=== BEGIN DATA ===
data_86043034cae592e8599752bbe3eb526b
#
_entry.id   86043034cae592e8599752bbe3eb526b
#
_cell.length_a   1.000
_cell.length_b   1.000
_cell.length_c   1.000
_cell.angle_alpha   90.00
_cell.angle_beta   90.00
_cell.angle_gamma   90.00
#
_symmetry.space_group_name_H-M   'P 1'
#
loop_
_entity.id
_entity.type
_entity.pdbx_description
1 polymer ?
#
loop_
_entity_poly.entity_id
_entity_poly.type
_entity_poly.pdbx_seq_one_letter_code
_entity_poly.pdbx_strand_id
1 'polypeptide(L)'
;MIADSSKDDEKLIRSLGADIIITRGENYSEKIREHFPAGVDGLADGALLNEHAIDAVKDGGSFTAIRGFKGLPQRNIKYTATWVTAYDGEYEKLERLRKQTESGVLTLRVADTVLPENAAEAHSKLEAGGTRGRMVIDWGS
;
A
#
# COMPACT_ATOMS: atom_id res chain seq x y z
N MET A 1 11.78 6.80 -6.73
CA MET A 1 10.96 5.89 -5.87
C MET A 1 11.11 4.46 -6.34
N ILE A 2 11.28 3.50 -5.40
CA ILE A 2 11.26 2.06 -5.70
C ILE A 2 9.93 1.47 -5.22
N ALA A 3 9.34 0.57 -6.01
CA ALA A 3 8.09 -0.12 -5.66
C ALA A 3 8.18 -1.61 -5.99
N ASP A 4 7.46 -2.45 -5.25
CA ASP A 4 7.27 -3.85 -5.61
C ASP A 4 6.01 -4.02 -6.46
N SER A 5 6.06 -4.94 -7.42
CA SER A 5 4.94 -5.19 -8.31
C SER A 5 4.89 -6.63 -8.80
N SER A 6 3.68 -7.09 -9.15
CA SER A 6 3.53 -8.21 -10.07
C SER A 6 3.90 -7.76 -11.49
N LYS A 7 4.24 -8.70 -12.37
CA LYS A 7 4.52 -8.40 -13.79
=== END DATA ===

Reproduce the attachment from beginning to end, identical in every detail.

data_86043034cae592e8599752bbe3eb526b
#
_entry.id   86043034cae592e8599752bbe3eb526b
#
_cell.length_a   1.000
_cell.length_b   1.000
_cell.length_c   1.000
_cell.angle_alpha   90.00
_cell.angle_beta   90.00
_cell.angle_gamma   90.00
#
_symmetry.space_group_name_H-M   'P 1'
#
loop_
_entity.id
_entity.type
_entity.pdbx_description
1 polymer ?
#
loop_
_entity_poly.entity_id
_entity_poly.type
_entity_poly.pdbx_seq_one_letter_code
_entity_poly.pdbx_strand_id
1 'polypeptide(L)'
;MIADSSKDDEKLIRSLGADIIITRGENYSEKIREHFPAGVDGLADGALLNEHAIDAVKDGGSFTAIRGFKGLPQRNIKYTATWVTAYDGEYEKLERLRKQTESGVLTLRVADTVLPENAAEAHSKLEAGGTRGRMVIDWGS
;
A
#
# COMPACT_ATOMS: atom_id res chain seq x y z
N MET A 1 11.78 6.80 -6.73
CA MET A 1 10.96 5.89 -5.87
C MET A 1 11.11 4.46 -6.34
N ILE A 2 11.28 3.50 -5.40
CA ILE A 2 11.26 2.06 -5.70
C ILE A 2 9.93 1.47 -5.22
N ALA A 3 9.34 0.57 -6.01
CA ALA A 3 8.09 -0.12 -5.66
C ALA A 3 8.18 -1.61 -5.99
N ASP A 4 7.46 -2.45 -5.25
CA ASP A 4 7.27 -3.85 -5.61
C ASP A 4 6.01 -4.02 -6.46
N SER A 5 6.06 -4.94 -7.42
CA SER A 5 4.94 -5.19 -8.31
C SER A 5 4.89 -6.63 -8.80
N SER A 6 3.68 -7.09 -9.15
CA SER A 6 3.53 -8.21 -10.07
C SER A 6 3.90 -7.76 -11.49
N LYS A 7 4.24 -8.70 -12.37
CA LYS A 7 4.52 -8.40 -13.79